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American Budgetary Politics: Taxes, Deficits, and the Notorious "Laffer Curve"

This post is part of a blogging series by economics students at the Presidio Graduate School's MBA program. You can follow along here.

By Katie Grote

“In this world nothing can be said to be certain, except death and taxes,” wrote Benjamin Franklin, but in today's America is that still true?  Even with our debt-to-GDP ratio (pdf) higher than it has been since World War II, our income tax bracket tops out at 35%.  Even more remarkably, the Republicans’ recent “Path to Prosperity” budget proposal (pdf) sought to lower tax rates further, to 25%.

However, Americans haven’t always had such low taxes.  In fact, in 1944, Allied Forces invaded Normandy on D-Day, noir thriller “Double Indemnity” won an Oscar for Best Picture... and top earning Americans paid 94% of their income as taxes.  In the past 80 years, however, the arguments of supply-side economists have been increasingly used to lower American tax rates, gaining momentum under Ronald Reagan’s presidency and continuing through today.

Supply-side economists favor a series of policy decisions that increase the aggregate supply within an economy, as opposed to typically Keynesian policies that focus on increasing aggregate demand.  Put more simply, supply-siders argue that lower taxes incentivize workers and corporations to work harder, because they get to keep more of the money they make.  In turn, jobs are created, workers have more disposable income, and the economy grows.

Using this logic, in 1982, Congress under Ronald Reagan passed the Kemp-Roth Tax Cut, which reduced the top tax bracket from 70% to 50%.  The reasons for this bill were to “stimulate productivity and innovation throughout the economy” while also creating “incentives to work, produce, save, and invest.“  In 1986, Congress under Reagan passed another tax cut that further lowered the top bracket from 50% to 28%.

Many of these tax cuts theoretically were to pay for themselves, thanks to a supply-side economic model called the Laffer Curve (pdf).  Again, supply-siders argue that lower taxes increase productivity, since (in theory) a worker will worker harder or for longer hours if she gets to keep more of her income.  If every worker and corporation works harder, overall productivity will increase and theoretically, a lower tax rate could generate more tax revenue.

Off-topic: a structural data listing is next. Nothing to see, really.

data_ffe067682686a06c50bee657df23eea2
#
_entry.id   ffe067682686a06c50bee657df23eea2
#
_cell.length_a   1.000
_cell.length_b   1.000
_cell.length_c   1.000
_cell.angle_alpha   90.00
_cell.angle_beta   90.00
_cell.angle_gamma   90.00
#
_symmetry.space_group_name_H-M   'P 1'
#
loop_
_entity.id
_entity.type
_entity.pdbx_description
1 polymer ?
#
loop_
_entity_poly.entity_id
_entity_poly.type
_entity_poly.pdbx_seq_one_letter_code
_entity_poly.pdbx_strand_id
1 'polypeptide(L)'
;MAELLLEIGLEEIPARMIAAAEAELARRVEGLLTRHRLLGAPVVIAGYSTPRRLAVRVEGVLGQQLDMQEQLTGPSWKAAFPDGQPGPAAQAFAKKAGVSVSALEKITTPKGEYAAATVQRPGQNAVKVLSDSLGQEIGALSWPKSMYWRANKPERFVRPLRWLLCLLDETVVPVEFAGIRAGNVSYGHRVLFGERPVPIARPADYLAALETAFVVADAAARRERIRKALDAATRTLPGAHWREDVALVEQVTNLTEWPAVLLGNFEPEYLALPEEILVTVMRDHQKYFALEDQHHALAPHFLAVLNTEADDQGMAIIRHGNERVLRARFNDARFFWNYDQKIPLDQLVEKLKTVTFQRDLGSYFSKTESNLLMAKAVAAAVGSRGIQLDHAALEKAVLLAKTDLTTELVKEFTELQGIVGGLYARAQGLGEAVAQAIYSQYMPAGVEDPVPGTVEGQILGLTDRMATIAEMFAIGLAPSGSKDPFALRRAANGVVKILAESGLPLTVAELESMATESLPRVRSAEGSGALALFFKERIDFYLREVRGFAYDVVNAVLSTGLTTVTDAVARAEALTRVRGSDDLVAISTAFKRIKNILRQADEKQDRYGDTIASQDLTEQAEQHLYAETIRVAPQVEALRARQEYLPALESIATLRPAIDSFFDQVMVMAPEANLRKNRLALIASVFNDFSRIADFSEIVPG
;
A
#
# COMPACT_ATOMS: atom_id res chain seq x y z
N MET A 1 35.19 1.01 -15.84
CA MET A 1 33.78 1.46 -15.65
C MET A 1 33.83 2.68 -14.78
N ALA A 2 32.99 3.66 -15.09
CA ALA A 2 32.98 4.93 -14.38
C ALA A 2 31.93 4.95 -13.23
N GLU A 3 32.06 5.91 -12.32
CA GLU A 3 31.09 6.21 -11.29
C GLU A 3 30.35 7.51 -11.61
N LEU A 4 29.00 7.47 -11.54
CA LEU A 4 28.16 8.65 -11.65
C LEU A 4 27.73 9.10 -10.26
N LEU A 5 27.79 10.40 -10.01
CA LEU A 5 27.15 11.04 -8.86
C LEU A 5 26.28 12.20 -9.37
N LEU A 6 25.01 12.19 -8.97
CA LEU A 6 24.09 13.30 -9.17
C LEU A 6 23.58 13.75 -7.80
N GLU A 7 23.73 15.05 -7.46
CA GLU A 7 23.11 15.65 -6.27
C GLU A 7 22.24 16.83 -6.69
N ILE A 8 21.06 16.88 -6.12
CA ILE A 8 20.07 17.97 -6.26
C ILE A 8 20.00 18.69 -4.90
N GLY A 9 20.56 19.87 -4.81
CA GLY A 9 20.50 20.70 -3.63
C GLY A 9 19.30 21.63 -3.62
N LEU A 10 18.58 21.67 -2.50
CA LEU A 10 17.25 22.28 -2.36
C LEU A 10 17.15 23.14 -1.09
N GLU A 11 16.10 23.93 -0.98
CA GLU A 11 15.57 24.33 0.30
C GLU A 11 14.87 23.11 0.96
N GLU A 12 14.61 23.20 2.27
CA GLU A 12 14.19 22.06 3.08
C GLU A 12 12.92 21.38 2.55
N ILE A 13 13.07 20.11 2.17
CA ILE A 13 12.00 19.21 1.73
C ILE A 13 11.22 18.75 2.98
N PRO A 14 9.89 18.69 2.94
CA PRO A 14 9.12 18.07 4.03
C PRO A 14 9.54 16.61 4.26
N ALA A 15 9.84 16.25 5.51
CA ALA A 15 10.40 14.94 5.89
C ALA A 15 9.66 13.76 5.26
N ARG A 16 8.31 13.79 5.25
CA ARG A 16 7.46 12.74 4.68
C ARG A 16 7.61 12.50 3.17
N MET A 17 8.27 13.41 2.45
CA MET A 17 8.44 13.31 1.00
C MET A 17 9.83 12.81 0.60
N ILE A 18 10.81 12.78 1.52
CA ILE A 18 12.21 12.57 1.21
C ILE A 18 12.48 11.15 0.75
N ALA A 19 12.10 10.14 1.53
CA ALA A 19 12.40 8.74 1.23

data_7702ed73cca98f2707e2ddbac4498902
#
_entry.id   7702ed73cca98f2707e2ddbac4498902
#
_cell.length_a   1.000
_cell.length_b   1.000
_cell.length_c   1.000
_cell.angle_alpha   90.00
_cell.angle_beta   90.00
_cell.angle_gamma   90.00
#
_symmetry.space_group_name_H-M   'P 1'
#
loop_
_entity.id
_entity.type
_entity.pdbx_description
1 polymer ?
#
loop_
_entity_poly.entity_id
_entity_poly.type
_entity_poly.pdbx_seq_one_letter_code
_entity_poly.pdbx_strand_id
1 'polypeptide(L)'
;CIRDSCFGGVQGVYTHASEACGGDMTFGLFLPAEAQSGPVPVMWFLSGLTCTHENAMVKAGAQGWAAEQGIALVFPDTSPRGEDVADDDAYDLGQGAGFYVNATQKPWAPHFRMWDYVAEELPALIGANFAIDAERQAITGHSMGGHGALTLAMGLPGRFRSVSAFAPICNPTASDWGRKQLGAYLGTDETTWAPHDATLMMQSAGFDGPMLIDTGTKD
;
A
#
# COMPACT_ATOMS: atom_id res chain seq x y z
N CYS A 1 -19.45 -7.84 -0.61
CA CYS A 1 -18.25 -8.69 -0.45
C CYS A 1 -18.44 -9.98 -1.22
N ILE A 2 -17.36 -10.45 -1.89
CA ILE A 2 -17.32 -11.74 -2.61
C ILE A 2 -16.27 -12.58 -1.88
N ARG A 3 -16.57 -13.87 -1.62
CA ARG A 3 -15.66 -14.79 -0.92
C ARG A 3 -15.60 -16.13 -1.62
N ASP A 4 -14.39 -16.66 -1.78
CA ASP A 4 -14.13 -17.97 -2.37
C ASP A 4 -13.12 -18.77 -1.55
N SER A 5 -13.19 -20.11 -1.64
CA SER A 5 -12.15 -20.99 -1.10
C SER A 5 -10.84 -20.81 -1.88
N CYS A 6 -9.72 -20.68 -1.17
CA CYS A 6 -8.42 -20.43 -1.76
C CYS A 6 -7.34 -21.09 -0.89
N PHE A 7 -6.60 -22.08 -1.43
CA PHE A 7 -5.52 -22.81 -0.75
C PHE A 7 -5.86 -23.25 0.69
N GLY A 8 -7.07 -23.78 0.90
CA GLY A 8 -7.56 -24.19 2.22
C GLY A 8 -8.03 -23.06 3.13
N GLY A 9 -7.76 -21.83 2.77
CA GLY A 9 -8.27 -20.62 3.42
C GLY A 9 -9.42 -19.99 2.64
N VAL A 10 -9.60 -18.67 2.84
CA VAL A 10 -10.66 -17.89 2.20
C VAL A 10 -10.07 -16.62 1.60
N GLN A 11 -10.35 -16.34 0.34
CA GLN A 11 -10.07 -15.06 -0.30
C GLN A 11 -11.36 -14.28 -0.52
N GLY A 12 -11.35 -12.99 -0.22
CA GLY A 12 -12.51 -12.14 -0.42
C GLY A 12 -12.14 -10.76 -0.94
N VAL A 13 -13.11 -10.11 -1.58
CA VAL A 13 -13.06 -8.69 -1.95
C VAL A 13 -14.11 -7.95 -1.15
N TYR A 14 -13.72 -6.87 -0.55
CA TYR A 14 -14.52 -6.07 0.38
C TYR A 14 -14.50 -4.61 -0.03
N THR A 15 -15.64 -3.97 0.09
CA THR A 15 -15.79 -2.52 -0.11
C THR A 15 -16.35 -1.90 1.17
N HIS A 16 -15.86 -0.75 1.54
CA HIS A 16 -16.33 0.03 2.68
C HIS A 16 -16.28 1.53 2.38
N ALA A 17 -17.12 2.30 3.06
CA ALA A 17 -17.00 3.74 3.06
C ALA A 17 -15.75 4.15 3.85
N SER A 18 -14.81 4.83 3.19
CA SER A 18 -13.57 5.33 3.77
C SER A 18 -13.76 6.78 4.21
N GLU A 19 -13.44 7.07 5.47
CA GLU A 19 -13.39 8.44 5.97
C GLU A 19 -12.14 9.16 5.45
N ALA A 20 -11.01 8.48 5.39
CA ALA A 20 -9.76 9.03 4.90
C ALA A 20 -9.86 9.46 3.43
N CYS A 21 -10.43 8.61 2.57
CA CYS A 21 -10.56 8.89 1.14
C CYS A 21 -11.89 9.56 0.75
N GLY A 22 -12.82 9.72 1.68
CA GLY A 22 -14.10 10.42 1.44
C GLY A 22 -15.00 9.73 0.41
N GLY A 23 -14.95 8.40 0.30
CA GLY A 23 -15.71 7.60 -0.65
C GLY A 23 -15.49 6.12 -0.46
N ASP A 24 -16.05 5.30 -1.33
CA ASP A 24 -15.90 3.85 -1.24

In reality, the theory that tax cuts increase tax revenues has been thoroughly disproven.  Still, the myth remains a tried-and-true argument in our political debates.  Even in 1996 during the Clinton years, the Joint Economic Committee of the U.S. Congress released a report stating that “reducing excessive tax rates stimulates growth, reduces tax avoidance, and can increase the amount and share of tax payments generated by the rich,” all classic supply-side arguments.  More recently, President Bush, Vice President Cheney, and Presidential candidate John McCain all publicly stated that lowering taxes increases tax revenues.

Most politicians today would agree that our current debt-to-GDP ratio is untenable.  But given today’s supply-side rhetoric around tax policy, can we really expect higher taxes any time soon?  In early February of this year, New York Times columnist Paul Krugman blogged that Americans “want state governments to balance their budgets without cutting spending or raising taxes.”  To me, wanting both tax cuts and government spending sounds like a dysfunctional combination of supply-side policies trying to fund Keynesian policies.  As a nation, can we move away from this knee-jerk supply-side policy of tax cuts?  Or will we be stuck, as Krugman writes, with “a mandate to repeal the laws of arithmetic”?

Katie Grote, LEED AP, is a San Francisco-based green building specialist and 2012 MBA candidate at Presidio Graduate School.

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